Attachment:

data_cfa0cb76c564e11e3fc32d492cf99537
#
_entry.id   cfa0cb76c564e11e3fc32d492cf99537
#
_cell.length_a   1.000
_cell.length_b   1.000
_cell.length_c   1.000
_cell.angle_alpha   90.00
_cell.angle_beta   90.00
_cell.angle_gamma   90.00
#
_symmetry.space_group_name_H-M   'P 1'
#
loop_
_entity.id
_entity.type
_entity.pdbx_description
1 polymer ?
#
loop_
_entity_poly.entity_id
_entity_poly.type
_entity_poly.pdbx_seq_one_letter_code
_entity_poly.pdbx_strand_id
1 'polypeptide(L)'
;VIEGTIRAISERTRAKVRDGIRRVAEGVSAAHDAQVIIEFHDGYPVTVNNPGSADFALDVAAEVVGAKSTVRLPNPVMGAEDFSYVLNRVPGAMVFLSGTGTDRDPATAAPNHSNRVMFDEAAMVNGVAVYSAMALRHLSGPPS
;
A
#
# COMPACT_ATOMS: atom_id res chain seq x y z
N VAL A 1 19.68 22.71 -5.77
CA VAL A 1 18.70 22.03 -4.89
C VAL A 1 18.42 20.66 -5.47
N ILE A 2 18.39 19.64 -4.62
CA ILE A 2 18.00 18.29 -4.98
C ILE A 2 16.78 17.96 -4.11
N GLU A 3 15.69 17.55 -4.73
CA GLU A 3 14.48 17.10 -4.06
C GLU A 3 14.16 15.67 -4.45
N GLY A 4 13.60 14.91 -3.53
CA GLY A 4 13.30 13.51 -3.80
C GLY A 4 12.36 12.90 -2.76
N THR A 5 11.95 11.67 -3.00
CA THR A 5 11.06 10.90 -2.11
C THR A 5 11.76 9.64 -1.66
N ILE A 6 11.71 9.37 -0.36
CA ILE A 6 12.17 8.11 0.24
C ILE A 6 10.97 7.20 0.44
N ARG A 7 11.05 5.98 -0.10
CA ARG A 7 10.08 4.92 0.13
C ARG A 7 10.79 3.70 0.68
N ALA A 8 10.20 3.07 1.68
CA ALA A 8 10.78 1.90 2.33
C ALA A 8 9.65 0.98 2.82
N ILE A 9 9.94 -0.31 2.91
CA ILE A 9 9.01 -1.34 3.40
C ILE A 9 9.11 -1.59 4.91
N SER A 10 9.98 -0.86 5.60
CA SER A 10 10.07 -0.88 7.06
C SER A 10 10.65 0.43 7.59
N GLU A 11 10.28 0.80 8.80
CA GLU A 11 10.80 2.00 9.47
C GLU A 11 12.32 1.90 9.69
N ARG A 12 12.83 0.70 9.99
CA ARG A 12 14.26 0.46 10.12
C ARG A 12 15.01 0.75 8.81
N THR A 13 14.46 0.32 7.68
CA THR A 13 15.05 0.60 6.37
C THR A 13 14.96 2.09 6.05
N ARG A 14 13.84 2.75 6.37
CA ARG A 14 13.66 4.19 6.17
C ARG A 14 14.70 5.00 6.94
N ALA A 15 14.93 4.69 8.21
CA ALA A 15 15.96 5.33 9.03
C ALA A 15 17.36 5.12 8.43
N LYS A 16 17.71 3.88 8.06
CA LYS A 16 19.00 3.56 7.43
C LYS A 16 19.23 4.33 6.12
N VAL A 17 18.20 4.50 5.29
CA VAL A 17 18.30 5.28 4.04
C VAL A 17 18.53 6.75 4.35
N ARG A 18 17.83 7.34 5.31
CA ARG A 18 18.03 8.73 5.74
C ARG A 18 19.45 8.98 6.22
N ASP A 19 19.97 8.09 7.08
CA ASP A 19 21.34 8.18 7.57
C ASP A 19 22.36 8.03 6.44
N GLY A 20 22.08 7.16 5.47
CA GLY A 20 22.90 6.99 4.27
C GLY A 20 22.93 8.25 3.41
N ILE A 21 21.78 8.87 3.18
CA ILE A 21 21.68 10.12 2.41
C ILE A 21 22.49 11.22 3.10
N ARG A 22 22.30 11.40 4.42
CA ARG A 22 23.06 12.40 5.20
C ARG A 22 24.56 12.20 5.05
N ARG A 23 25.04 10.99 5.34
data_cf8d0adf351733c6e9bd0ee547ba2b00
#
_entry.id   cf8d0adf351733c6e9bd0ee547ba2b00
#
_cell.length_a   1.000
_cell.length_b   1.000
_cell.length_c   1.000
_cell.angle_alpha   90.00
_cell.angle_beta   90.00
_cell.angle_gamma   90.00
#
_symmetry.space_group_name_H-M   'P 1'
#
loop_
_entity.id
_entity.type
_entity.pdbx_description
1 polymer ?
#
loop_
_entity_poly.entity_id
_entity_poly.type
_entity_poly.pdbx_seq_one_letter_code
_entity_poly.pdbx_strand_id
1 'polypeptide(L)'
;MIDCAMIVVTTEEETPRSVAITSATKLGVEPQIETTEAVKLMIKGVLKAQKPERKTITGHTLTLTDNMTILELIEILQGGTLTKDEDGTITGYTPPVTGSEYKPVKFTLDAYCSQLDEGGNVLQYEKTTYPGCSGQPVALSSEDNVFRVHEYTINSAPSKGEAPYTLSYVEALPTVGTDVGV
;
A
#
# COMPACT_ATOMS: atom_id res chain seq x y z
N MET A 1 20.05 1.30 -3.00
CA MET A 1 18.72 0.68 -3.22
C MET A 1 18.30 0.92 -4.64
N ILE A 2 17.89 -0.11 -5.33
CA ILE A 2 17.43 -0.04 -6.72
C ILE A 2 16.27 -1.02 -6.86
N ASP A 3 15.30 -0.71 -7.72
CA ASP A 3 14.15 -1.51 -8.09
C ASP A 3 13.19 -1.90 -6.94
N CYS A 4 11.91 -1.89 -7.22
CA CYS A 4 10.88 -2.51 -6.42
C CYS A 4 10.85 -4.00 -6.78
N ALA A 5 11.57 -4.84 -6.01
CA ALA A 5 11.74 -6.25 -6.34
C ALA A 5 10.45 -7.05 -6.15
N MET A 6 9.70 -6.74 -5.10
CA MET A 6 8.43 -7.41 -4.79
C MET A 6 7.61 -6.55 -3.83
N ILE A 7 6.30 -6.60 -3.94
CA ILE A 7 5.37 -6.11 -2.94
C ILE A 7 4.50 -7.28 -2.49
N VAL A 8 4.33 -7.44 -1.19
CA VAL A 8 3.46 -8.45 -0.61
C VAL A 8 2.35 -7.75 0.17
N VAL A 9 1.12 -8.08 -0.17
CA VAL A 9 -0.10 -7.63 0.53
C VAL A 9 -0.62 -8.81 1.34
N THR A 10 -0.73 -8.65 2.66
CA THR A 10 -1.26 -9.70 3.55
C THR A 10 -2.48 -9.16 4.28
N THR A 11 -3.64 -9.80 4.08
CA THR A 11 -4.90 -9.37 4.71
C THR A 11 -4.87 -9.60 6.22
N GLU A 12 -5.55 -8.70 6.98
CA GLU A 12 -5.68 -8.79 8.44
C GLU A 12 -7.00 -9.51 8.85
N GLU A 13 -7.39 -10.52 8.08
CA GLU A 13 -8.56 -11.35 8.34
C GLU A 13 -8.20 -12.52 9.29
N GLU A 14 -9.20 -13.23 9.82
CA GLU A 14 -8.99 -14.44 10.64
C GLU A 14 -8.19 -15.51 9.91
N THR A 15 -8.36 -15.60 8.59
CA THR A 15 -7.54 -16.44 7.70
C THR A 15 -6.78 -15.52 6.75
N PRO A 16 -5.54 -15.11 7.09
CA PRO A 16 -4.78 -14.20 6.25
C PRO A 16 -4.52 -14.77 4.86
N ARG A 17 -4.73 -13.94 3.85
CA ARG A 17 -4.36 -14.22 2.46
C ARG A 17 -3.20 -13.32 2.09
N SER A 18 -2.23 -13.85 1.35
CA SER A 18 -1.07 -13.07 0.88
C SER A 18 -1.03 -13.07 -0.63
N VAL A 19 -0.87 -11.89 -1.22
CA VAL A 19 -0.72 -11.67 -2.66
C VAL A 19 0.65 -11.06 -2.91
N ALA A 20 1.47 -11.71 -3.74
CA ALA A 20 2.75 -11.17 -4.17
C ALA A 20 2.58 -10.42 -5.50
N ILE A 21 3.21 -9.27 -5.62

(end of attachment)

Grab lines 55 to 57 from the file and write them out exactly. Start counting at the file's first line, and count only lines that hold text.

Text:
N ILE A 9 9.94 -0.31 2.91
CA ILE A 9 9.01 -1.34 3.40
C ILE A 9 9.11 -1.59 4.91